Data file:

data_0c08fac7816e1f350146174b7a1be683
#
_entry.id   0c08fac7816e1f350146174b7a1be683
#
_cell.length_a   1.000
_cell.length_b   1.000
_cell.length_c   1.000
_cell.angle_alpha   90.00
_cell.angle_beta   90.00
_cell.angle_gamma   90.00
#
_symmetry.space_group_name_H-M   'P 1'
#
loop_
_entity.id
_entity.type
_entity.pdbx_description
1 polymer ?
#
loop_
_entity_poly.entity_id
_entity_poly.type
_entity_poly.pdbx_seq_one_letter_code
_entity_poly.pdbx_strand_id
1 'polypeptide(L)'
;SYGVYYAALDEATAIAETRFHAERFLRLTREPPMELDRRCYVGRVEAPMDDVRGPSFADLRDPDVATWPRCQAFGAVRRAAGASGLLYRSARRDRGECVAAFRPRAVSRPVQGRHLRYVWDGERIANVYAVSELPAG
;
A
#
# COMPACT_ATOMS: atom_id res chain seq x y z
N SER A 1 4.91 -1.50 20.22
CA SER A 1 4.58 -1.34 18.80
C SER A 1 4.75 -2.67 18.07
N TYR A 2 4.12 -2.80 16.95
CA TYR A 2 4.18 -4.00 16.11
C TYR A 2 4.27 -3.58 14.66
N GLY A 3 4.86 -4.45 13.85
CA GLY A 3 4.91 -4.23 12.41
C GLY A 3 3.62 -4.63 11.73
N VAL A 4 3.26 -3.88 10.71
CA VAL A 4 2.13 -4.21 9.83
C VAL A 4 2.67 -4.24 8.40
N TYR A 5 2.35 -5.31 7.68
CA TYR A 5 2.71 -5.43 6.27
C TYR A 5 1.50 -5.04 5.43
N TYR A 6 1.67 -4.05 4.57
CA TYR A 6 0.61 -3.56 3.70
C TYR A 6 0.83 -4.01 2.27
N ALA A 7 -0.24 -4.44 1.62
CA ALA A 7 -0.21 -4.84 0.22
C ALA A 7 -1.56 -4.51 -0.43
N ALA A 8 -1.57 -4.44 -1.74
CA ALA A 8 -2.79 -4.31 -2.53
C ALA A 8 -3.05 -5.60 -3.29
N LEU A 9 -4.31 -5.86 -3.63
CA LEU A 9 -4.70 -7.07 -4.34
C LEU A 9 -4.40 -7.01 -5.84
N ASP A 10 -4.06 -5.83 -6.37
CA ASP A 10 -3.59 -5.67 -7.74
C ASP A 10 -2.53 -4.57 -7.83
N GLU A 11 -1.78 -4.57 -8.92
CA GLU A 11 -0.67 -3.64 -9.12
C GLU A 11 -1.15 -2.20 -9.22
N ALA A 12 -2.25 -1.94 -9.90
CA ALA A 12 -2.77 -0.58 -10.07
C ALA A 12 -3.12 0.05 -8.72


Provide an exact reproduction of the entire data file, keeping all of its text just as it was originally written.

data_0c08fac7816e1f350146174b7a1be683
#
_entry.id   0c08fac7816e1f350146174b7a1be683
#
_cell.length_a   1.000
_cell.length_b   1.000
_cell.length_c   1.000
_cell.angle_alpha   90.00
_cell.angle_beta   90.00
_cell.angle_gamma   90.00
#
_symmetry.space_group_name_H-M   'P 1'
#
loop_
_entity.id
_entity.type
_entity.pdbx_description
1 polymer ?
#
loop_
_entity_poly.entity_id
_entity_poly.type
_entity_poly.pdbx_seq_one_letter_code
_entity_poly.pdbx_strand_id
1 'polypeptide(L)'
;SYGVYYAALDEATAIAETRFHAERFLRLTREPPMELDRRCYVGRVEAPMDDVRGPSFADLRDPDVATWPRCQAFGAVRRAAGASGLLYRSARRDRGECVAAFRPRAVSRPVQGRHLRYVWDGERIANVYAVSELPAG
;
A
#
# COMPACT_ATOMS: atom_id res chain seq x y z
N SER A 1 4.91 -1.50 20.22
CA SER A 1 4.58 -1.34 18.80
C SER A 1 4.75 -2.67 18.07
N TYR A 2 4.12 -2.80 16.95
CA TYR A 2 4.18 -4.00 16.11
C TYR A 2 4.27 -3.58 14.66
N GLY A 3 4.86 -4.45 13.85
CA GLY A 3 4.91 -4.23 12.41
C GLY A 3 3.62 -4.63 11.73
N VAL A 4 3.26 -3.88 10.71
CA VAL A 4 2.13 -4.21 9.83
C VAL A 4 2.67 -4.24 8.40
N TYR A 5 2.35 -5.31 7.68
CA TYR A 5 2.71 -5.43 6.27
C TYR A 5 1.50 -5.04 5.43
N TYR A 6 1.67 -4.05 4.57
CA TYR A 6 0.61 -3.56 3.70
C TYR A 6 0.83 -4.01 2.27
N ALA A 7 -0.24 -4.44 1.62
CA ALA A 7 -0.21 -4.84 0.22
C ALA A 7 -1.56 -4.51 -0.43
N ALA A 8 -1.57 -4.44 -1.74
CA ALA A 8 -2.79 -4.31 -2.53
C ALA A 8 -3.05 -5.60 -3.29
N LEU A 9 -4.31 -5.86 -3.63
CA LEU A 9 -4.70 -7.07 -4.34
C LEU A 9 -4.40 -7.01 -5.84
N ASP A 10 -4.06 -5.83 -6.37
CA ASP A 10 -3.59 -5.67 -7.74
C ASP A 10 -2.53 -4.57 -7.83
N GLU A 11 -1.78 -4.57 -8.92
CA GLU A 11 -0.67 -3.64 -9.12
C GLU A 11 -1.15 -2.20 -9.22
N ALA A 12 -2.25 -1.94 -9.90
CA ALA A 12 -2.77 -0.58 -10.07
C ALA A 12 -3.12 0.05 -8.72